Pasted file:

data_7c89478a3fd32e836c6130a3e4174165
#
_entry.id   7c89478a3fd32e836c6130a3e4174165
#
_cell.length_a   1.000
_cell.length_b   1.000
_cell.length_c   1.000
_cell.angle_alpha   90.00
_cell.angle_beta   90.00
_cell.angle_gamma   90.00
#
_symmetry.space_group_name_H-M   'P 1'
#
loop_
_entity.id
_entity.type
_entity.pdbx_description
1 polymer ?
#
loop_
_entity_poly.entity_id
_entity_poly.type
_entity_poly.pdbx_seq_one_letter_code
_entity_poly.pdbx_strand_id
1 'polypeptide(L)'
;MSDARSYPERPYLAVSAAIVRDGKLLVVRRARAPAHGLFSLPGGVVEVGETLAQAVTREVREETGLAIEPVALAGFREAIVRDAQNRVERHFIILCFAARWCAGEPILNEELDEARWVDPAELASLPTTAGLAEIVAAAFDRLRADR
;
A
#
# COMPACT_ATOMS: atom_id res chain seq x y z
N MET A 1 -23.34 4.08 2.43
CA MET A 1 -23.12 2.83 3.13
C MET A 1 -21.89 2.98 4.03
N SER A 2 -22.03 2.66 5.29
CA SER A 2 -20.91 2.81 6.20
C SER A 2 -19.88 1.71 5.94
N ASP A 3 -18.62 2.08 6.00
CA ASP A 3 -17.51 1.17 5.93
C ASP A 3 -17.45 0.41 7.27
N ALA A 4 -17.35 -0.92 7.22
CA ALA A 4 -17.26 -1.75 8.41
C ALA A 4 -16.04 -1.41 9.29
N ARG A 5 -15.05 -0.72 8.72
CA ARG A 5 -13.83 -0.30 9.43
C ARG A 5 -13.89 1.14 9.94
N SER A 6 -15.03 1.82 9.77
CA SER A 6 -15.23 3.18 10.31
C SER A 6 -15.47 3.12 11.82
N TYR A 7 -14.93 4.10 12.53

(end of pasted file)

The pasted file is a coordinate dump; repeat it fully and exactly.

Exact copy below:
data_7c89478a3fd32e836c6130a3e4174165
#
_entry.id   7c89478a3fd32e836c6130a3e4174165
#
_cell.length_a   1.000
_cell.length_b   1.000
_cell.length_c   1.000
_cell.angle_alpha   90.00
_cell.angle_beta   90.00
_cell.angle_gamma   90.00
#
_symmetry.space_group_name_H-M   'P 1'
#
loop_
_entity.id
_entity.type
_entity.pdbx_description
1 polymer ?
#
loop_
_entity_poly.entity_id
_entity_poly.type
_entity_poly.pdbx_seq_one_letter_code
_entity_poly.pdbx_strand_id
1 'polypeptide(L)'
;MSDARSYPERPYLAVSAAIVRDGKLLVVRRARAPAHGLFSLPGGVVEVGETLAQAVTREVREETGLAIEPVALAGFREAIVRDAQNRVERHFIILCFAARWCAGEPILNEELDEARWVDPAELASLPTTAGLAEIVAAAFDRLRADR
;
A
#
# COMPACT_ATOMS: atom_id res chain seq x y z
N MET A 1 -23.34 4.08 2.43
CA MET A 1 -23.12 2.83 3.13
C MET A 1 -21.89 2.98 4.03
N SER A 2 -22.03 2.66 5.29
CA SER A 2 -20.91 2.81 6.20
C SER A 2 -19.88 1.71 5.94
N ASP A 3 -18.62 2.08 6.00
CA ASP A 3 -17.51 1.17 5.93
C ASP A 3 -17.45 0.41 7.27
N ALA A 4 -17.35 -0.92 7.22
CA ALA A 4 -17.26 -1.75 8.41
C ALA A 4 -16.04 -1.41 9.29
N ARG A 5 -15.05 -0.72 8.72
CA ARG A 5 -13.83 -0.30 9.43
C ARG A 5 -13.89 1.14 9.94
N SER A 6 -15.03 1.82 9.77
CA SER A 6 -15.23 3.18 10.31
C SER A 6 -15.47 3.12 11.82
N TYR A 7 -14.93 4.10 12.53